Kev’s loss was Elliot’s gain however as he stepped in to take his place. In addition, our three-strong carload was due to meet up with Colin, Jem and Unreliable Simon at the start of our days’ riding to make a small group of six riders in all.

But where were we going to ride? The Cadair Berwyn Loop

Saturday was to be our XC day. By which I mean a long, non-technical but very scenic ride around Cadair Berwyn. This is the highest summit in the Berwyn Hills and was uncovered by D’Andy and Jem’s Google-fu, which found a MBR route we could follow.

Anyone who has experience of routes posted on the internet knows what to expect, namely that not all the route is precisely as described. However, with the route programmed into D’Andy’s venerable Satmap GPS we managed to follow it pretty accurately and ultimately the information we found online was better than anticipated. In particular, The Edge Cycleworks have a decent write up.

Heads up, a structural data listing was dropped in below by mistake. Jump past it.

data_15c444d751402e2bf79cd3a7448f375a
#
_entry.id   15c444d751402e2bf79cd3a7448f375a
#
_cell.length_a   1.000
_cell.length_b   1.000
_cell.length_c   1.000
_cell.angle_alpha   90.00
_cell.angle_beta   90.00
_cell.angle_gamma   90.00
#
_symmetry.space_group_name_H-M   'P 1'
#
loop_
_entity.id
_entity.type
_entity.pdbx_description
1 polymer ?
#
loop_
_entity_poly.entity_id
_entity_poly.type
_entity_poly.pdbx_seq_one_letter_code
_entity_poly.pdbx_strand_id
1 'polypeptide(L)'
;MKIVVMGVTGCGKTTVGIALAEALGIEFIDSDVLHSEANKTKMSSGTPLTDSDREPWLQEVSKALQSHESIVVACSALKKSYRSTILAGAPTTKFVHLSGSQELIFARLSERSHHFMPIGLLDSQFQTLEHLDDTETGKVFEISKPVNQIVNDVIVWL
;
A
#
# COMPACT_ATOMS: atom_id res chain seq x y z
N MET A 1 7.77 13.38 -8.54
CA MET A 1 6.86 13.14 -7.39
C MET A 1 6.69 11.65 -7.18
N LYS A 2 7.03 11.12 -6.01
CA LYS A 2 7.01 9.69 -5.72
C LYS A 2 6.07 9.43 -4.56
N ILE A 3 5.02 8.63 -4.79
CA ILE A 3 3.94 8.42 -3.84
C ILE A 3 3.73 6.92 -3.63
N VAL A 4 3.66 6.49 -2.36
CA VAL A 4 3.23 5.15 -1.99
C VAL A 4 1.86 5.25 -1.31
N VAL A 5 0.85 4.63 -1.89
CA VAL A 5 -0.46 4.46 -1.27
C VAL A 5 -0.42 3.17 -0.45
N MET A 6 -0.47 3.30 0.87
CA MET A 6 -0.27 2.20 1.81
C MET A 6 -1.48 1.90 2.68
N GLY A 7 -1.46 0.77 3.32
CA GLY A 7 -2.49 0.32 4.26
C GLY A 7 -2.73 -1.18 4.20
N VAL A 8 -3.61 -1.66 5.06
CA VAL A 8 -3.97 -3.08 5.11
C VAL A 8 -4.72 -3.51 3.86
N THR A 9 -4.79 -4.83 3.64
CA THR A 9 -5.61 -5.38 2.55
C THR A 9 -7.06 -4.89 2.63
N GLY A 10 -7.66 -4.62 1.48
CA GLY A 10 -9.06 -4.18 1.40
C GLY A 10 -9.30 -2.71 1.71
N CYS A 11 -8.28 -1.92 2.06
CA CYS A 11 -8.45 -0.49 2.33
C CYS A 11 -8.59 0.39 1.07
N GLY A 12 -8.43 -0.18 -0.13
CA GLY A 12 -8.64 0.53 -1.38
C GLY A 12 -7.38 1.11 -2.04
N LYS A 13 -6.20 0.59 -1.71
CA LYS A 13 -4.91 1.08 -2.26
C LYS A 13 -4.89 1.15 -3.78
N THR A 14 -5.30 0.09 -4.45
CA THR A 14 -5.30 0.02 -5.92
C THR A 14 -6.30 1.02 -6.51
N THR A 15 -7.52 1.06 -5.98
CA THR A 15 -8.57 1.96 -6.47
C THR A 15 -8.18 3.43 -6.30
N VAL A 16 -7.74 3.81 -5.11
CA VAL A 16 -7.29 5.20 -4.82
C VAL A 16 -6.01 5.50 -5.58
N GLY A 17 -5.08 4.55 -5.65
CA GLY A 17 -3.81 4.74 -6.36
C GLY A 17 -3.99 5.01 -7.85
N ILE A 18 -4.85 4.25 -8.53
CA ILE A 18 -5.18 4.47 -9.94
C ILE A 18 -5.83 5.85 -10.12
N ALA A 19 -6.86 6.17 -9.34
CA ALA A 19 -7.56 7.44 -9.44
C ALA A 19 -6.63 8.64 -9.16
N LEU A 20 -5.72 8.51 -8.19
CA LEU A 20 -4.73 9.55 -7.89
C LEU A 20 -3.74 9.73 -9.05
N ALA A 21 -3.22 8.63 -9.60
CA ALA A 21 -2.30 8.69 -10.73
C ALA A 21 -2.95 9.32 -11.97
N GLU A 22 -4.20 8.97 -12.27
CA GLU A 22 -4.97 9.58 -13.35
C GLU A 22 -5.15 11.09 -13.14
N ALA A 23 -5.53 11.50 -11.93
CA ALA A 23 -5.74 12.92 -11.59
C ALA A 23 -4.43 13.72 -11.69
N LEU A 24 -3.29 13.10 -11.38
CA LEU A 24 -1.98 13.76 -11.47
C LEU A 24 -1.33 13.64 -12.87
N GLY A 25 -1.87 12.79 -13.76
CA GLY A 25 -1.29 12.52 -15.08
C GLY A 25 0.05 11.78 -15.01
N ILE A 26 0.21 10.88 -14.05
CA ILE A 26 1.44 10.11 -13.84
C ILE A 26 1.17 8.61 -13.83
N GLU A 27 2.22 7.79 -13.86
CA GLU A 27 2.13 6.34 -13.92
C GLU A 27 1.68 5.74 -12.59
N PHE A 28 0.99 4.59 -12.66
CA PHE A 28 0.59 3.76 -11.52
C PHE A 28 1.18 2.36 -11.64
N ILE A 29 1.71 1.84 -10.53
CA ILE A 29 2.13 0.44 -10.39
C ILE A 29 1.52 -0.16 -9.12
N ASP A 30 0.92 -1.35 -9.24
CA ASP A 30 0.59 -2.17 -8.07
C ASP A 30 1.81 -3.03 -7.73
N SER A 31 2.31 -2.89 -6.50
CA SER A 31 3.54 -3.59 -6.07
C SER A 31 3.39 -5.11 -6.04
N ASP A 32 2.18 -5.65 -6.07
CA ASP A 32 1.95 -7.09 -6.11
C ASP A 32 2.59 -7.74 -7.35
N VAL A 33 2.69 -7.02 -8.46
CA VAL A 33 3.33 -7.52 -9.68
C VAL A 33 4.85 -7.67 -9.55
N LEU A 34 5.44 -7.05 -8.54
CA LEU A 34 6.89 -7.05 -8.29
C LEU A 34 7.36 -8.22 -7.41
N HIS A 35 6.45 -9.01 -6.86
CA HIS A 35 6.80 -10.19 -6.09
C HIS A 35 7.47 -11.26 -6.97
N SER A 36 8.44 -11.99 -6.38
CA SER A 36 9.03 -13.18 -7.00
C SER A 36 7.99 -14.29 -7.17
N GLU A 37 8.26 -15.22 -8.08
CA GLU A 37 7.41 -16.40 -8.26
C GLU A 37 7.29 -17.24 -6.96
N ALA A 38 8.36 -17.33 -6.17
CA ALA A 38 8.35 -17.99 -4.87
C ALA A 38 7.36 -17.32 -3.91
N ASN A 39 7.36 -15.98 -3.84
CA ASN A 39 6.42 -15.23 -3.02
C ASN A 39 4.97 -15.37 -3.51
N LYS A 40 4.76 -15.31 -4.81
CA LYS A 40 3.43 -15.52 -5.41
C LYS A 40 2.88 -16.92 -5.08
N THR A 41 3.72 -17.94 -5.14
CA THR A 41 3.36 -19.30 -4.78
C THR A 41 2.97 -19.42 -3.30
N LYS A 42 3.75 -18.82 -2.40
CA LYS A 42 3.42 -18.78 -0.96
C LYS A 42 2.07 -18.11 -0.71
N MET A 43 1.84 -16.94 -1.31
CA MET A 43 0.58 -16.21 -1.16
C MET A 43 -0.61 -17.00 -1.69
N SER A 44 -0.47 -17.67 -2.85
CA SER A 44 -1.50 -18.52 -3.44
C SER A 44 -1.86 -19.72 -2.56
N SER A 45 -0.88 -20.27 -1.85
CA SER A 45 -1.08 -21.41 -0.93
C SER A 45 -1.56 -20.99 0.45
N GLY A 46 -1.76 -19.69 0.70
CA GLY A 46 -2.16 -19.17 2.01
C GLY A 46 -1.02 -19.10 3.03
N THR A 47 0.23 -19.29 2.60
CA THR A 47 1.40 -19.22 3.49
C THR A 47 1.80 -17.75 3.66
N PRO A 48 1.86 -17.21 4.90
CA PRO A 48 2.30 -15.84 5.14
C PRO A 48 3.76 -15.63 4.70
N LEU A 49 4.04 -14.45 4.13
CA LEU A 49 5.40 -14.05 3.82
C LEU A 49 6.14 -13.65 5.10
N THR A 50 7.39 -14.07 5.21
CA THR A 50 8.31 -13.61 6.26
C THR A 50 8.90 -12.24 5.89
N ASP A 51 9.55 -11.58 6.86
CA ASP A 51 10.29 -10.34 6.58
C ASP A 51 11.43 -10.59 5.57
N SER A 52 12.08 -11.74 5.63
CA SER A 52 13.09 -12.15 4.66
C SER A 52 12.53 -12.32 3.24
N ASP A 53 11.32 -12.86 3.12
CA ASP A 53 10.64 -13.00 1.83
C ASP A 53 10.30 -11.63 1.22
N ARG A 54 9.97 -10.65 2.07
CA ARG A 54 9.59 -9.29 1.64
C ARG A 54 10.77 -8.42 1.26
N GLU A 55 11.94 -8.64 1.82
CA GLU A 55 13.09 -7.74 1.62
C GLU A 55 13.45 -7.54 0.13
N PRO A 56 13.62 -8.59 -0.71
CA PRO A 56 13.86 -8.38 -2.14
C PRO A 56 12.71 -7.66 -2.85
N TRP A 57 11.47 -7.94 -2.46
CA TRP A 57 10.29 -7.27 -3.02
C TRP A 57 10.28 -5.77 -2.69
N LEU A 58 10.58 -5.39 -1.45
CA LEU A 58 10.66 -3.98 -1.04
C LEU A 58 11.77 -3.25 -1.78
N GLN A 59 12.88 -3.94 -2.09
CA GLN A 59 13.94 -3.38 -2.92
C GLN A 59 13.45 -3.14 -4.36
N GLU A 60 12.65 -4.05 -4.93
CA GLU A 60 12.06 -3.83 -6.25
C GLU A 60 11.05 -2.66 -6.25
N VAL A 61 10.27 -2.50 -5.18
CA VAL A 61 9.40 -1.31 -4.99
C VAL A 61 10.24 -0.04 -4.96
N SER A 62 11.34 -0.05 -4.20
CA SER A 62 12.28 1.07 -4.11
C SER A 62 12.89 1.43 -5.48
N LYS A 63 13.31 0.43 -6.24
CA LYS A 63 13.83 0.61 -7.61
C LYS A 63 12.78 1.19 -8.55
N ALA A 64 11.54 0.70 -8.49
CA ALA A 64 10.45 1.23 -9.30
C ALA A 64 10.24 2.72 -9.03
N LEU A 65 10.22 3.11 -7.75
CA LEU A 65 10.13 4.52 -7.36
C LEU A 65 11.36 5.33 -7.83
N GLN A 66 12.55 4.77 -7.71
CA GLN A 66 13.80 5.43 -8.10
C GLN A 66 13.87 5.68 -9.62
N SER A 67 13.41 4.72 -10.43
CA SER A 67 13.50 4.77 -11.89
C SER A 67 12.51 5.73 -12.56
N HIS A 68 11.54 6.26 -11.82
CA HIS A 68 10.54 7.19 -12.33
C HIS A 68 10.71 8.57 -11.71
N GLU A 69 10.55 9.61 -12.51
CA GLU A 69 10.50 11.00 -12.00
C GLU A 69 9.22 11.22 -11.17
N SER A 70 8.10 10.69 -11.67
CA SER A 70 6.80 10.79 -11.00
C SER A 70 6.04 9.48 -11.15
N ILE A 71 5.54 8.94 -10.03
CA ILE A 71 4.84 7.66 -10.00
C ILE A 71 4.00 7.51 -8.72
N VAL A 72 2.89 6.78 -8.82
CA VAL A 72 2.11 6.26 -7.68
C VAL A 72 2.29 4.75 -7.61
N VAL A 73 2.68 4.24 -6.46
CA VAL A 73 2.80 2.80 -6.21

Nearing the Y Clogydd descent

We chose to start the route from Llanrhaeadr-ym-Mochnant due to the fact it had better parking facilities for the day. The suggested route puts your start point in Llandrillo but quite honestly I think we chose rather well. Llanarmon would have given a brutal start to the day…

As it was, heading off in a westerly clockwise direction meant within a mile or two we we climbing tortuously out of the village, heading for the hills. At this stage, around 11:30 in the morning, the hills themselves were still being coy, shrouded in a heavy mist. What couldn’t be disguised was the gradient which soon had us all overheating after a chilly start.